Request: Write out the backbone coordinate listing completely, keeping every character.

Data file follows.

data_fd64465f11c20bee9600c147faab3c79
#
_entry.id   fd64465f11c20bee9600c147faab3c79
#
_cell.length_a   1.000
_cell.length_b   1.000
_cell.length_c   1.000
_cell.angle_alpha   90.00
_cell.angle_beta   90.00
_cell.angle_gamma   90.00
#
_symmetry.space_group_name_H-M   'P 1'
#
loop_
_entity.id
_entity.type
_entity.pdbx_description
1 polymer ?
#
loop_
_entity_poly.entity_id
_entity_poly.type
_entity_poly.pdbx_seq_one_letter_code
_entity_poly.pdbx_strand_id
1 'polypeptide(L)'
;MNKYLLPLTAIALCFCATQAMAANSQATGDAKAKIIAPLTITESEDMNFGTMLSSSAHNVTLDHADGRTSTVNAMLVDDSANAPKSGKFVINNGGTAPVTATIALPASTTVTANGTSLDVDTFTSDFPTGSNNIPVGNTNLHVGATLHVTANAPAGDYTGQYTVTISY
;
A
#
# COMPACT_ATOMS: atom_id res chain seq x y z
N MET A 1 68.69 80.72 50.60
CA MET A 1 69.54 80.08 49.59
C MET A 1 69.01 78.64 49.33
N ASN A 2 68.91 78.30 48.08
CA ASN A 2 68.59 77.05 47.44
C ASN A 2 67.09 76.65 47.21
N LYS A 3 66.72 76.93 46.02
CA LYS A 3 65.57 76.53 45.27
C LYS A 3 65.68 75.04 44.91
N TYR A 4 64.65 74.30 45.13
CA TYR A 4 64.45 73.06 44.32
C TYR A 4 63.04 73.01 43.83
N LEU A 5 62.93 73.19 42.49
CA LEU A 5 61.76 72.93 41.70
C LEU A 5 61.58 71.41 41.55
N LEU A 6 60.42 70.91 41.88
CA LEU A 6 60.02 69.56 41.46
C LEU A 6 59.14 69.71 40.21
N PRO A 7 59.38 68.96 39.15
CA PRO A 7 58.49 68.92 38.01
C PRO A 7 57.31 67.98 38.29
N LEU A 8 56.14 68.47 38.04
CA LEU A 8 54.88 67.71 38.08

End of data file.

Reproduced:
data_fd64465f11c20bee9600c147faab3c79
#
_entry.id   fd64465f11c20bee9600c147faab3c79
#
_cell.length_a   1.000
_cell.length_b   1.000
_cell.length_c   1.000
_cell.angle_alpha   90.00
_cell.angle_beta   90.00
_cell.angle_gamma   90.00
#
_symmetry.space_group_name_H-M   'P 1'
#
loop_
_entity.id
_entity.type
_entity.pdbx_description
1 polymer ?
#
loop_
_entity_poly.entity_id
_entity_poly.type
_entity_poly.pdbx_seq_one_letter_code
_entity_poly.pdbx_strand_id
1 'polypeptide(L)'
;MNKYLLPLTAIALCFCATQAMAANSQATGDAKAKIIAPLTITESEDMNFGTMLSSSAHNVTLDHADGRTSTVNAMLVDDSANAPKSGKFVINNGGTAPVTATIALPASTTVTANGTSLDVDTFTSDFPTGSNNIPVGNTNLHVGATLHVTANAPAGDYTGQYTVTISY
;
A
#
# COMPACT_ATOMS: atom_id res chain seq x y z
N MET A 1 68.69 80.72 50.60
CA MET A 1 69.54 80.08 49.59
C MET A 1 69.01 78.64 49.33
N ASN A 2 68.91 78.30 48.08
CA ASN A 2 68.59 77.05 47.44
C ASN A 2 67.09 76.65 47.21
N LYS A 3 66.72 76.93 46.02
CA LYS A 3 65.57 76.53 45.27
C LYS A 3 65.68 75.04 44.91
N TYR A 4 64.65 74.30 45.13
CA TYR A 4 64.45 73.06 44.32
C TYR A 4 63.04 73.01 43.83
N LEU A 5 62.93 73.19 42.49
CA LEU A 5 61.76 72.93 41.70
C LEU A 5 61.58 71.41 41.55
N LEU A 6 60.42 70.91 41.88
CA LEU A 6 60.02 69.56 41.46
C LEU A 6 59.14 69.71 40.21
N PRO A 7 59.38 68.96 39.15
CA PRO A 7 58.49 68.92 38.01
C PRO A 7 57.31 67.98 38.29
N LEU A 8 56.14 68.47 38.04
CA LEU A 8 54.88 67.71 38.08